20 foster kids -- and counting

Whitaker couple honored for compassion

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If Steve and Amy Morrison got Father's Day visits from all of the children they've parented over the years, their Whitaker home would be packed this Sunday.

The Morrisons have five children of their own and have served as foster parents to a total of 20 children since 2000, when they became certified as foster parents. Two of their children were adopted out of foster care into their family.

Last month the couple received the Outstanding Foster Parents of the Year Award given by the Allegheny County Department of Human Services.

According to a news release, the Morrisons were chosen "for their ability to recognize and meet the needs of the foster children in their care, whether those needs are physical, social or practical."

The release also said the couple have great compassion for the birth parents of the foster children and work toward the reunification of the children with their families.

"I tell the parents, 'I'm not here to judge you. I've not been where you've been. I'll take care of your kids, you work on yourself,'?" Mrs. Morrison said. "Most of the parents have my phone number and they can call if they need anything or just want to talk to their kids."

Though the Morrisons have adopted two of their foster children, Mrs. Morrison said their philosophy about foster parenting is that they are the temporary care givers but that "the children belong with their families."

Currently the Morrisons are foster parents to a 6-month-old girl and a 6-year-old boy.

The family includes Steve and Amy's biological children Stephen Jr., 19, a college student in Florida; Jessica, 17, a recent graduate of West Mifflin Area High School; and Elizabeth, 15, a sophomore at West Mifflin. It also includes former foster children Brittany, 14, a high school freshman, and Isaiah, 2.

"There were a few others we would have kept also, but they weren't available," Mr. Morrison said.

The Morrisons became foster parents nine years ago so they could take in Brittany, who is a member of Mr. Morrison's family, in what is called a "kinship placement."

But even after adopting Brittany, the Morrisons said they continued to provide foster care because of the overwhelming need for the services and because of the fulfillment it brings to them.

And they have lots of help. Mrs. Morrison's parents and sister live on the same street and other aunts and uncles also live nearby. They are frequent visitors to the home and playmates for the children and all have had to get FBI criminal clearances in order to have contact with the foster children, Mrs. Morrison said.

That help comes in handy when the Morrisons take in children with special emotional, physical or medical needs. For instance, Isaiah came as a baby who was born drug-addicted and needed to be held and soothed for hours at a time.

Mrs. Morrison said she believes the extended family setting that the foster children get to experience in her home is a positive influence for them.

"They see a sense of family here and how we all help each other out," Mrs. Morrison said.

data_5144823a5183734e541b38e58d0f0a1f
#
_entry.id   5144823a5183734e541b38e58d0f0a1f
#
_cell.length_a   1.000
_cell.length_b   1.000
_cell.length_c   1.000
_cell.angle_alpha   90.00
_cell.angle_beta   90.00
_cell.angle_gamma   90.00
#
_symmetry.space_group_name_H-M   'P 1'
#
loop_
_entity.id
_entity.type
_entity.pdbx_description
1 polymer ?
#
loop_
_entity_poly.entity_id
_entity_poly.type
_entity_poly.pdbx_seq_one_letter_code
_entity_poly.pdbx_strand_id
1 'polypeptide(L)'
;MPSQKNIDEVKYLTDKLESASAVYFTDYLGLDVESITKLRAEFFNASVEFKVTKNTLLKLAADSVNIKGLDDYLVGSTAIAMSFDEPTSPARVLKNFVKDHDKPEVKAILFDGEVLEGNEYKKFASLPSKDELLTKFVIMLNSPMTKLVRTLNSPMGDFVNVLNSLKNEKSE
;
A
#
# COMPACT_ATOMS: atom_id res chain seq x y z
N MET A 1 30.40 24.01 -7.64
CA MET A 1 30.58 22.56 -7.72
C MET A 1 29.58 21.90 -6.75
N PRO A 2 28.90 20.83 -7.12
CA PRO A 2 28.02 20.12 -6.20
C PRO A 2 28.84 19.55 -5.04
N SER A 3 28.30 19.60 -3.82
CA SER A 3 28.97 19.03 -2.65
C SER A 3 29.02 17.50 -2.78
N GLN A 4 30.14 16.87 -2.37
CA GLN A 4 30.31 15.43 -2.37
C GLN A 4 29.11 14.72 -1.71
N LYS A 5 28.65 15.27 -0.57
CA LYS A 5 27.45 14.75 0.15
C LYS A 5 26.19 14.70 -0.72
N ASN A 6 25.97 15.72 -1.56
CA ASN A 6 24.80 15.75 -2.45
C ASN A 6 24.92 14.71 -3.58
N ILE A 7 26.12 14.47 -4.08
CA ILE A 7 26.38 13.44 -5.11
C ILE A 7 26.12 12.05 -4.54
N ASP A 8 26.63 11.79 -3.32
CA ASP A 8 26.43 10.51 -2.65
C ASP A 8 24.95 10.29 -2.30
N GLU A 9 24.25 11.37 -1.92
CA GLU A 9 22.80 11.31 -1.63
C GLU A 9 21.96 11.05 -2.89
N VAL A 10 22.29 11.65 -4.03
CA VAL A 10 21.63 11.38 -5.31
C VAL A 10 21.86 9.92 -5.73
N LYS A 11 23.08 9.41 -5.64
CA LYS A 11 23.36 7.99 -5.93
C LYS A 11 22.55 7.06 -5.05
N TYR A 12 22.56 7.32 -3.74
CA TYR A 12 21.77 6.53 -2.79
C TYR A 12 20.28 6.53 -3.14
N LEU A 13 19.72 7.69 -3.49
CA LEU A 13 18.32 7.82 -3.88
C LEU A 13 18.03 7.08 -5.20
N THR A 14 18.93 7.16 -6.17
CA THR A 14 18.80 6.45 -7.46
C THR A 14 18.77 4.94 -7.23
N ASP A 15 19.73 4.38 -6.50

The foster children who stay with the Morrisons are included in all family activities and events.

"They go to softball games and band performances. We've traveled to Hershey and Cincinnati for games and they come along and stay in a hotel with us," Mrs. Morrison said, adding that she must get permission to take the foster children out of the county.

The Morrisons' children are also heavily involved in caring for and building relationships with the foster children. And during the past nine years, they've gotten used to frequent bedroom reassignments that result from the placements.

"We play musical bedrooms, but they make it work. My kids, they work with it," Mrs. Morrison said. "If it's going to be a long placement, we let them repaint and redecorate the rooms."

Sometimes those changes come with little notice as is the nature of foster care, and the Morrision children have gotten used to text messages from their parents announcing a new addition to the family.

Mrs. Morrison also runs a home daycare out of her home. That business provides playmates for the foster children as well. On a recent weekday afternoon, their foster 6-year-old boy came home from school at the same time as two young boys who come for afterschool care. The trio played with Legos and trucks.

Between the daycare and the foster parenting, the Morrisons have stockpiled toys and games for every age group.

The Morrisons said that while it's difficult to get attached to children and then let them go to return to their biological parents, the attachment means they have done their jobs properly.

"It's good if they bond with you because then you know they will be able to bond with others. The really sad cases are the ones who don't bond," Mrs. Morrison said.

The Morrisons said they plan to continue to serve as foster parents for the foreseeable future.

"I can't imagine not doing it. But if there was no need, that would be a wonderful thing too," Mrs. Morrison said.


Mary Niederberger can be reached at mniederberger@post-gazette.com or 412-851-1512.


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